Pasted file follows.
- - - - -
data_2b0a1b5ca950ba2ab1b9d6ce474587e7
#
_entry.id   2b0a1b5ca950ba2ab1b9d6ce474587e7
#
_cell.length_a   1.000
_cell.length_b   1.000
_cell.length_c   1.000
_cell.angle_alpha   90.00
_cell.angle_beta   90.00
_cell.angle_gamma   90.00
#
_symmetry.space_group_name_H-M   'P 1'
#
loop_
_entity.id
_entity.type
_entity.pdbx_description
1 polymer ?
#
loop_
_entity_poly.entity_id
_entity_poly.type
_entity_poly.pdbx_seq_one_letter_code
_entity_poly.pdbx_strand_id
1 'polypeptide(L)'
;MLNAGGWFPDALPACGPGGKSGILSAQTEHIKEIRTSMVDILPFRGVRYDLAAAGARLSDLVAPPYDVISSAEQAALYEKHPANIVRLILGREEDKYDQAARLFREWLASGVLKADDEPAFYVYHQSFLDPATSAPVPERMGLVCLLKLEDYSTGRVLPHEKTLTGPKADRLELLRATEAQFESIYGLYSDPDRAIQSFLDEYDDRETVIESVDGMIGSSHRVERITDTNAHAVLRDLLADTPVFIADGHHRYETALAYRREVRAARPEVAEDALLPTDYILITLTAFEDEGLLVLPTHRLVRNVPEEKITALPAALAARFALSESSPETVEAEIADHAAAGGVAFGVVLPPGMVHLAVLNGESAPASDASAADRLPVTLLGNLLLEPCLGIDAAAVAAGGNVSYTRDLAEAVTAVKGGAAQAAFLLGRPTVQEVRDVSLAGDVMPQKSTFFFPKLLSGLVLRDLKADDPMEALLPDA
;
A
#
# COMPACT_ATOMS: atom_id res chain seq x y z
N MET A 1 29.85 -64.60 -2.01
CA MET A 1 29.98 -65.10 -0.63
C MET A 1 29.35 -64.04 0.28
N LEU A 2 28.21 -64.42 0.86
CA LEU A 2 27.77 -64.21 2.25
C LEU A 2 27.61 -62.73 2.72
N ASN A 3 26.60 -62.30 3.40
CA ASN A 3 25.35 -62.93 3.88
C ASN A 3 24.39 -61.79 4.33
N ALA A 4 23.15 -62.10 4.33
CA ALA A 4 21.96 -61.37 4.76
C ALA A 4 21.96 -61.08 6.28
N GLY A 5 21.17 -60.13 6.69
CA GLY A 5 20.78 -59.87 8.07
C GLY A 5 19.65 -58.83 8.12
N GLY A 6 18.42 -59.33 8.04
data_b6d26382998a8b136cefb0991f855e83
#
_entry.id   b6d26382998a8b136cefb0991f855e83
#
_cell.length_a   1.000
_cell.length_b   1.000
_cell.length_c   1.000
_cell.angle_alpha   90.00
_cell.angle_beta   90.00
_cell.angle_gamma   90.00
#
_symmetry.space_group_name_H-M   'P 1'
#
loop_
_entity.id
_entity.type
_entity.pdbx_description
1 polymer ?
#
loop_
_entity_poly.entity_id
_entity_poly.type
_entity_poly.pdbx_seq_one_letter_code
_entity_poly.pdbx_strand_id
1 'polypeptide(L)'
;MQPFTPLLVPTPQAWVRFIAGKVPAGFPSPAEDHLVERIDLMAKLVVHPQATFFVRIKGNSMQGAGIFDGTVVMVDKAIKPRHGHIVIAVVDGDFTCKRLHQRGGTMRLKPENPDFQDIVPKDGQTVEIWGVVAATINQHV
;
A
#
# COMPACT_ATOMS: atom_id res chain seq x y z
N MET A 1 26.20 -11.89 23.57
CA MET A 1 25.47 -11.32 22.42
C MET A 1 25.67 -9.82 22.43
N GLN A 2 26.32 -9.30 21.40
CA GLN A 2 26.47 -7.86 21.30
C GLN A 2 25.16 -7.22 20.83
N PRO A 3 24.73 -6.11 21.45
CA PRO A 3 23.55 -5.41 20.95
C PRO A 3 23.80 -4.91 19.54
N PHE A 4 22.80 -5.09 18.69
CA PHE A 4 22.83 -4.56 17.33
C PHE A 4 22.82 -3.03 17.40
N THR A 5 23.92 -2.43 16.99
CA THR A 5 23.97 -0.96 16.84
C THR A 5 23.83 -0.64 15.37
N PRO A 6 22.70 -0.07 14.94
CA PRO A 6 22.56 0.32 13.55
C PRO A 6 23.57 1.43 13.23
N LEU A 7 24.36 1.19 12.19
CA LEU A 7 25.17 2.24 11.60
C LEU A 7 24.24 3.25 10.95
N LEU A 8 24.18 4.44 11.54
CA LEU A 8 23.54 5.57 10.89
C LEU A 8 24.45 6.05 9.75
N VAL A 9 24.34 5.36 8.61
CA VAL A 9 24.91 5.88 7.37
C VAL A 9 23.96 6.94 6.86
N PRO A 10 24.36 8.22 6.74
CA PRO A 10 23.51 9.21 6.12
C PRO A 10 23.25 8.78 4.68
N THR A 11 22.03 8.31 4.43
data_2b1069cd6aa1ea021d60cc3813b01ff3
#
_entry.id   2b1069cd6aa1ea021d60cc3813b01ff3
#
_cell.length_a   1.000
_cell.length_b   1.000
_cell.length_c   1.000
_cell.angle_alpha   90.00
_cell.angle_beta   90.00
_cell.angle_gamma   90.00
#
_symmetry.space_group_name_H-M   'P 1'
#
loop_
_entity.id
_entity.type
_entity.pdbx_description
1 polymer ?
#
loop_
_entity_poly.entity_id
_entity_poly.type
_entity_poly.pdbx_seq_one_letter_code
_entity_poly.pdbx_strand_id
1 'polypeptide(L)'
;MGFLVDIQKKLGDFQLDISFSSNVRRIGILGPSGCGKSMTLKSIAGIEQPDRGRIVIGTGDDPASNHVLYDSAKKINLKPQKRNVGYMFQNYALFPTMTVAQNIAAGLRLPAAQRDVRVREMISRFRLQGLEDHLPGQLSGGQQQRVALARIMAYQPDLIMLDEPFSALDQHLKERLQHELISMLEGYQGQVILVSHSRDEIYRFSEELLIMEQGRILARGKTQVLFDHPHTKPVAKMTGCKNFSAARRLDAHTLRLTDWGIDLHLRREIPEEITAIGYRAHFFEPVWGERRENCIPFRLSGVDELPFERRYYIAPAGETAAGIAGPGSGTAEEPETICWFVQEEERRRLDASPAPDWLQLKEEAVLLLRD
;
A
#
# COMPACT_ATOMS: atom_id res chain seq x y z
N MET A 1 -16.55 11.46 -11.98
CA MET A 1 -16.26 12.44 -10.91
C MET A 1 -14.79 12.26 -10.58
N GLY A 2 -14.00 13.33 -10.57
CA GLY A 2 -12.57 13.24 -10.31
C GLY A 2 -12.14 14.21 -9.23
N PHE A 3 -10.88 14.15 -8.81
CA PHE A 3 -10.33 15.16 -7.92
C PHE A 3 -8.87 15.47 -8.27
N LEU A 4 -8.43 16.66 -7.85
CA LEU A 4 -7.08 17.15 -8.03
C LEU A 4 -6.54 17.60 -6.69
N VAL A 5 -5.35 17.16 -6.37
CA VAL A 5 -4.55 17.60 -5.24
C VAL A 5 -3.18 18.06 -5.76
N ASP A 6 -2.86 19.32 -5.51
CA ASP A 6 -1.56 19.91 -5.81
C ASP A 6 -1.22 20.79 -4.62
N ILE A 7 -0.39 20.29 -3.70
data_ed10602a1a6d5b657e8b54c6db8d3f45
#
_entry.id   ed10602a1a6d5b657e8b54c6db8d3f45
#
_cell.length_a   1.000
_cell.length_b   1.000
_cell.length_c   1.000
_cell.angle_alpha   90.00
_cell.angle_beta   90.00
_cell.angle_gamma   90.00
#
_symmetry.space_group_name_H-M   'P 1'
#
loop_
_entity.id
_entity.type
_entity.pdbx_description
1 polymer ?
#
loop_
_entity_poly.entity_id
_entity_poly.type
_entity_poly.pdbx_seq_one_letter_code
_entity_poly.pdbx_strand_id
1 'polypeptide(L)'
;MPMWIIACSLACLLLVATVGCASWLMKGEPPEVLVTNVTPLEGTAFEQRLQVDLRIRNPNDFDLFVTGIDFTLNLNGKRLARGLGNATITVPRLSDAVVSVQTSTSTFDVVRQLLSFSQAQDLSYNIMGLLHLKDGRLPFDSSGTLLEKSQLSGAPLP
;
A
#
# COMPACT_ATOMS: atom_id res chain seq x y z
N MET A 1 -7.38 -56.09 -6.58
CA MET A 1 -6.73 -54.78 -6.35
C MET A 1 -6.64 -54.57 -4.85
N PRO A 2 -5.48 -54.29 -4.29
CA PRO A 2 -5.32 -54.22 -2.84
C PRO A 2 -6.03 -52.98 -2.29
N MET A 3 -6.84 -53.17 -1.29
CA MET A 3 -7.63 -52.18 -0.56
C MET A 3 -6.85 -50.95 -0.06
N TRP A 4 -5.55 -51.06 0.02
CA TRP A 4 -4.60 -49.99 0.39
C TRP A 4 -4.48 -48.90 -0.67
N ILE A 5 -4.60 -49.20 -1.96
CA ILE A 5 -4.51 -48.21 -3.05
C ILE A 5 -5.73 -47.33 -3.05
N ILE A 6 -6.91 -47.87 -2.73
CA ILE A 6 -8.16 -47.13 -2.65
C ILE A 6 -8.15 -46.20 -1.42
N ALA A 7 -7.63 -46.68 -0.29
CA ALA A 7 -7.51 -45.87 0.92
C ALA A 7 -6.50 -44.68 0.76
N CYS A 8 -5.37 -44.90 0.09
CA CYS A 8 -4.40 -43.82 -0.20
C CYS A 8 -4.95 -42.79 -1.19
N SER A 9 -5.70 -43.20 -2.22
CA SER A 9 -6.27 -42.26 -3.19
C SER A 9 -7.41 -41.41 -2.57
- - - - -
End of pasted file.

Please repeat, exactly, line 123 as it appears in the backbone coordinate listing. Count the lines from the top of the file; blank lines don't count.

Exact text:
_entity.type